Bringing a special needs cat into your home doesn't require major renovations; minor modifications based on the cat’s needs will do. For example, some small ramps may be helpful should your home have many stairs or the cat’s litter box may require relocation due to the cat’s blindness or impaired motor skill functions.
Some furniture relocation or decluttering may be initially necessary to create clear paths for a blind or sight-limited cat; however, to avoid confusing or stressing the cat, keep the set up in your home consistent for her. Because a blind cat will depend on her memory to navigate your home, consistency is key to giving your cat confidence and a sense of security. For any special needs cat, check that power cords or other items that can cause harm are out of the cat’s reach.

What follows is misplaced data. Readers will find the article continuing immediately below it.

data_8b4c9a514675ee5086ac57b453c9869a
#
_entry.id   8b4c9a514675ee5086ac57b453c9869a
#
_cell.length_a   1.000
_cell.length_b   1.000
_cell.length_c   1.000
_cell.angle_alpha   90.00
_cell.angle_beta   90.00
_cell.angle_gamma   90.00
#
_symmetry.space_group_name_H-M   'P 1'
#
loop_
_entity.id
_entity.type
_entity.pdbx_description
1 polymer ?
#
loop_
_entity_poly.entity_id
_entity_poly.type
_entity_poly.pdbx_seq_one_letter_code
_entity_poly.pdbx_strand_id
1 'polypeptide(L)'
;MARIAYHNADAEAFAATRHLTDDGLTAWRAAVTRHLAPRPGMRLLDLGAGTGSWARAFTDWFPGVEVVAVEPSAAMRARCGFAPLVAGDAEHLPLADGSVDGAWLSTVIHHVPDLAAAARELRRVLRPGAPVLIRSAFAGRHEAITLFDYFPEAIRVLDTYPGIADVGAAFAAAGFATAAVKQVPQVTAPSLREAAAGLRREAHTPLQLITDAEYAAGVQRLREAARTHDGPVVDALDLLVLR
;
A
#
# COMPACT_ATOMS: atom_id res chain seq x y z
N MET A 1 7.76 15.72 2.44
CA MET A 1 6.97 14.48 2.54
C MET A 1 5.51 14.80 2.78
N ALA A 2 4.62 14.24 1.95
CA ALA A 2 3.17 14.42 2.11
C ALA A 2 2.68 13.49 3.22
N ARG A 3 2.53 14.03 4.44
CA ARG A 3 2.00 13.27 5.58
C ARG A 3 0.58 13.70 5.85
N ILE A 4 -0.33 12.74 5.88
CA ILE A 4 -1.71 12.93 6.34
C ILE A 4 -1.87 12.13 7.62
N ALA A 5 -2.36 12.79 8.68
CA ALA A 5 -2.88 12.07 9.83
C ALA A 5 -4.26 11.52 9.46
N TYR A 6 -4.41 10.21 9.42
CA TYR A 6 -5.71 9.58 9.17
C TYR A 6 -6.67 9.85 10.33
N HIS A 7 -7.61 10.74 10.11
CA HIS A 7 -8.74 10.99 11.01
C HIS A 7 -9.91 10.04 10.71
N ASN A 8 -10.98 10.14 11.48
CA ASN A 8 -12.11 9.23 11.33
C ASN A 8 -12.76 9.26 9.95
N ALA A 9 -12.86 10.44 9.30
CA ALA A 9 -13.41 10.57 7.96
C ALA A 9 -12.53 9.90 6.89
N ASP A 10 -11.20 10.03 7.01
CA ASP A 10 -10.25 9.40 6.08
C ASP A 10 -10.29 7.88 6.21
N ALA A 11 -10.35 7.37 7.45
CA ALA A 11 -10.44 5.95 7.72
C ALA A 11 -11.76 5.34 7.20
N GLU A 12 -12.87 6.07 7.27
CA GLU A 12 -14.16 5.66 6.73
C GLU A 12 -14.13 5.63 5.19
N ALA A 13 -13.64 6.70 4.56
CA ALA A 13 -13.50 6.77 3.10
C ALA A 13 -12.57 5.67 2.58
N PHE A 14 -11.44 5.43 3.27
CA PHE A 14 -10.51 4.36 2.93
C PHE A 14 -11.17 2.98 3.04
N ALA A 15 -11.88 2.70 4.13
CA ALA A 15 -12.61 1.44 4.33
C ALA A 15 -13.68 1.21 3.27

3. Be patient.
It takes time for any pet to adjust to a new environment, and the onus is on the pet parent to be patient as the pet gradually becomes accustomed to you and your home. The same goes for a special needs cat. Don’t become frustrated or think the cat dislikes you because she is restless, hiding, or reluctant to approach you. Just like people, it takes time for animals to adjust and trust again after experiencing trauma. With time and love, your special needs cat will turn to you for support as she continues her healing process.
4. Learn everything possible about the cat’s needs.
With help from the rescue or shelter staff, you can begin to understand better your cat’s special needs and how you can make life easier for her.
For blind or seeing-limited cats: